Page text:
April 7, 2015

How to Host a Successful Heart Bomb Event

Some old buildings need a little love.

Around Christmas in 2012, Bernice Radle of Buffalo’s Young Preservationists got the idea to put a big red bow on a nearby vacant building to spread holiday cheer. Then it occurred to her to do the same with a heart-shaped cutout the following Valentine’s Day.

Thirty people helped Bernice place giant hearts on four vacant buildings, and heart bombing was born.

Today, three of those buildings are still standing and two have new owners -- a testament to the power of showing places (and their communities) that someone cares about them.

Since that February morning in 2013, heart bombing has spread to Philadelphia, Omaha, Hawaii, and beyond. (See our 2015 round-ups here and here.) We spoke with Bernice to get her best tips for a successful heart bombing event.

Rally Your People

Heart bombing is meant to be an inclusive community event, so put the word out through your social media and email channels. Heart bombing can be a great activity for families, young adults, senior citizens, and everyone in between. The more participants you have, the more fun and effective the event will be.

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Part of the fun of heart bombing is putting your own twist on the concept.

Get Crafty

You’ll need a large space like a church or community center for participants to create their heart bombs and materials to build them with. Construction paper, markers, buttons, scrap wood, and other miscellaneous objects are all great options. Just be sure to avoid anything hazardous or sharp. Encourage participants to be as creative as possible. Above all, this event is supposed to be fun.

Find Cool Places

Part of the fun of heart bombing is choosing which buildings to hit. Have participants decide which buildings are important to them. Look for important neighborhood structures or buildings on prominent streets and corners. Not every building you choose has to be vacant or endangered. It can be fun just to show which buildings you care about.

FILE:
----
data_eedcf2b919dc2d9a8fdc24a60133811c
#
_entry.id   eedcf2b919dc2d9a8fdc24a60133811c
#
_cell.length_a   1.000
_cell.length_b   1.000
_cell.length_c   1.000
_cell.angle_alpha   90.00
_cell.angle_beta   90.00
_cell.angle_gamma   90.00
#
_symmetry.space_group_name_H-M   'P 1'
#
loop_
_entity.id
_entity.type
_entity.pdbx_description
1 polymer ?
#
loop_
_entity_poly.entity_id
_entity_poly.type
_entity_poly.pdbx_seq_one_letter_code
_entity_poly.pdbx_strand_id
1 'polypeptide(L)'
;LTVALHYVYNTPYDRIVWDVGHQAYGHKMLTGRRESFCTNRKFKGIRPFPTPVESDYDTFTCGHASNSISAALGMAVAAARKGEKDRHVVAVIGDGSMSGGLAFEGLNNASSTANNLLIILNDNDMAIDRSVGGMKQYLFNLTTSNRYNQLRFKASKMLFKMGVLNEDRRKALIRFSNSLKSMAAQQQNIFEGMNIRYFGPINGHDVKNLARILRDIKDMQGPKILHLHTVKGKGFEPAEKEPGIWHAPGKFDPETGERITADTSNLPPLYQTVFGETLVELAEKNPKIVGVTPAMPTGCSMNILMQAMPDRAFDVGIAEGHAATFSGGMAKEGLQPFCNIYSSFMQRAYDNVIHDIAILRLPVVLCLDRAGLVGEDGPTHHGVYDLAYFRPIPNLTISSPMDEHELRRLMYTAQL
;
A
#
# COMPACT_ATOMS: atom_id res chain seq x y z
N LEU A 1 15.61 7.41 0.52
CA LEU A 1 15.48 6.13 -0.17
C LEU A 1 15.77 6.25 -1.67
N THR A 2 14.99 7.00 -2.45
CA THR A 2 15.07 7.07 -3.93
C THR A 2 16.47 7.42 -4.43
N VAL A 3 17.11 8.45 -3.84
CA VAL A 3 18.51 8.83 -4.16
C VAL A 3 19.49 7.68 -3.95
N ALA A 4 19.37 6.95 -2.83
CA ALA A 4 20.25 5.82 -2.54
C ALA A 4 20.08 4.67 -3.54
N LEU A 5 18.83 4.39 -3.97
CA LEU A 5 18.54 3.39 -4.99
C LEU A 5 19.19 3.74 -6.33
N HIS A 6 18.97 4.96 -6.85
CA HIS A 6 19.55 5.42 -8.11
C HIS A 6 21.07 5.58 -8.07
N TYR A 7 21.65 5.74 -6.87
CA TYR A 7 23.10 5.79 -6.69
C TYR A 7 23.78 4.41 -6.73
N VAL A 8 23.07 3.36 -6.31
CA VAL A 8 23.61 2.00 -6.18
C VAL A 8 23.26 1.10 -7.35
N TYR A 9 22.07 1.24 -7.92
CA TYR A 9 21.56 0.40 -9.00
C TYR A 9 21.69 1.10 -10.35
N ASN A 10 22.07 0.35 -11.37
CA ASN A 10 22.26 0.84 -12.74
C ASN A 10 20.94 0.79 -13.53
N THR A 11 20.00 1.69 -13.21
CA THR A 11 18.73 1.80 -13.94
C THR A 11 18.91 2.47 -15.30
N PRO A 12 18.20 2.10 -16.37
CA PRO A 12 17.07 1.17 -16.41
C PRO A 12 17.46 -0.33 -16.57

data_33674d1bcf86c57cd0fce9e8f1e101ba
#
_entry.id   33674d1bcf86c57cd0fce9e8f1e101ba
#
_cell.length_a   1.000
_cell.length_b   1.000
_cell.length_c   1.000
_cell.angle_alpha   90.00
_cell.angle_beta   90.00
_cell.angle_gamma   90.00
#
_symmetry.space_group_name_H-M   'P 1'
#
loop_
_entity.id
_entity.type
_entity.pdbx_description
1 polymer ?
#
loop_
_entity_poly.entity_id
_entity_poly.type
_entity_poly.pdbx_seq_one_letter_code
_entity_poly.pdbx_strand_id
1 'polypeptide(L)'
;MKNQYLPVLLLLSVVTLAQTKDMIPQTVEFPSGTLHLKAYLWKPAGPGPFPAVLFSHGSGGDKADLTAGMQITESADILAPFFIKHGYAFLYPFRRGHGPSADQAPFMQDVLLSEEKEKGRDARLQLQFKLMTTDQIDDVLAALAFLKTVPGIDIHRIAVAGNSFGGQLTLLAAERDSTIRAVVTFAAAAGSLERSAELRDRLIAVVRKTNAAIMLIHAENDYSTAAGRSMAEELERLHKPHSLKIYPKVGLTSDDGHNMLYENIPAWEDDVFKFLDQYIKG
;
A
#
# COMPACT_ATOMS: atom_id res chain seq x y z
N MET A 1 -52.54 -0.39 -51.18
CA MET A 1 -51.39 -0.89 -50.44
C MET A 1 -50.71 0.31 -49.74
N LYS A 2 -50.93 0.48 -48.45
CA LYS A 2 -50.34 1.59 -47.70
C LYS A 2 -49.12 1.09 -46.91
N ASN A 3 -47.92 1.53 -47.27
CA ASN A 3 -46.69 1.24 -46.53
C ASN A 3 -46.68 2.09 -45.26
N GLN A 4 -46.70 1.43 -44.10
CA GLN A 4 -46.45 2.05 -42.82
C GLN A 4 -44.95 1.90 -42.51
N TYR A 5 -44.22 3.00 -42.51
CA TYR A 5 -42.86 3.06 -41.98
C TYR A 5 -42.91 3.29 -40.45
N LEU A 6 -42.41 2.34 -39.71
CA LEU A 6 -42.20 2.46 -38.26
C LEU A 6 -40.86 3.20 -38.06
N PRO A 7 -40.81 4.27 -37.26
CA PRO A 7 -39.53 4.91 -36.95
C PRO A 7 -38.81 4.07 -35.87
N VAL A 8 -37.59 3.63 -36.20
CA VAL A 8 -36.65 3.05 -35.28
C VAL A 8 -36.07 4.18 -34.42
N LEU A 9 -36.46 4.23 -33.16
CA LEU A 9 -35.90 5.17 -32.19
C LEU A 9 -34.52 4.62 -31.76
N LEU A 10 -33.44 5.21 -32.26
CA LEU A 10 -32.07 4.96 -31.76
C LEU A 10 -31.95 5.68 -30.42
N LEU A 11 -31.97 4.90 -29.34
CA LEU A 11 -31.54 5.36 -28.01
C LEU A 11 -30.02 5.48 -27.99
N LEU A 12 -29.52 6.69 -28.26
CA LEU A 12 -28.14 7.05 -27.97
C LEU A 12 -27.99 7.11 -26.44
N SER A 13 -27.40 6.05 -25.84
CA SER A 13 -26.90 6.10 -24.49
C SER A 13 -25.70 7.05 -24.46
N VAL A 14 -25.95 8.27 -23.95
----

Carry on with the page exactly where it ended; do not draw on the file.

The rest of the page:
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National Trust staff heart bomb Drayton Hall, a National Trust Historic Site in South Carolina.

Make it Your Own

Feel free to get creative with your theme and expand on the heart bomb concept. Preservationists in Wheeling, West Virginia, constructed their heart bombs from discarded wood paneling. In Minneapolis, participants heart- bombed their favorite historic taverns to mark the stops on a community bar crawl. The possibilities are endless.

Do No Harm

It’s important to make sure your efforts are helping, not hurting, the buildings you choose. Don’t attach any heart bombs in ways that will damage a building’s structure or facade. When stapling, nailing, or bolting heart bombs, make sure to do so on plywood boarding or other temporary fixtures. Be respectful of each property and its surrounding neighborhood.

Heart-bombing the Colorado County Courthouse in Texas, February 2013.
Spread the love through social media, and don't forget the #iheartpreservation hashtag.

Think Safety First

Vacant properties can be particularly dangerous. Make sure to take proper precautions to avoid injury or other risks. If you plan to use any tools to help install heart bombs, make sure they’re in capable hands and that other participants are aware of their use.

Spread the Love

Once you’ve completed your mission, share the results through social media and other means. (For example: our #IHeartSavingPlaces hashtag.) Beyond simply showing love for historic structures, heart bombing raises awareness to help save buildings that matter to your community.

Now that you’ve had your pre-event briefing, it’s time to make your own heart bombing party. Good luck, and let us know how it goes!

David Weible is the content specialist at the National Trust, previously with Preservation and Outside magazines. His interest in historic preservation was inspired by the ‘20s-era architecture, streetcar neighborhoods, and bars of his hometown of Cleveland.

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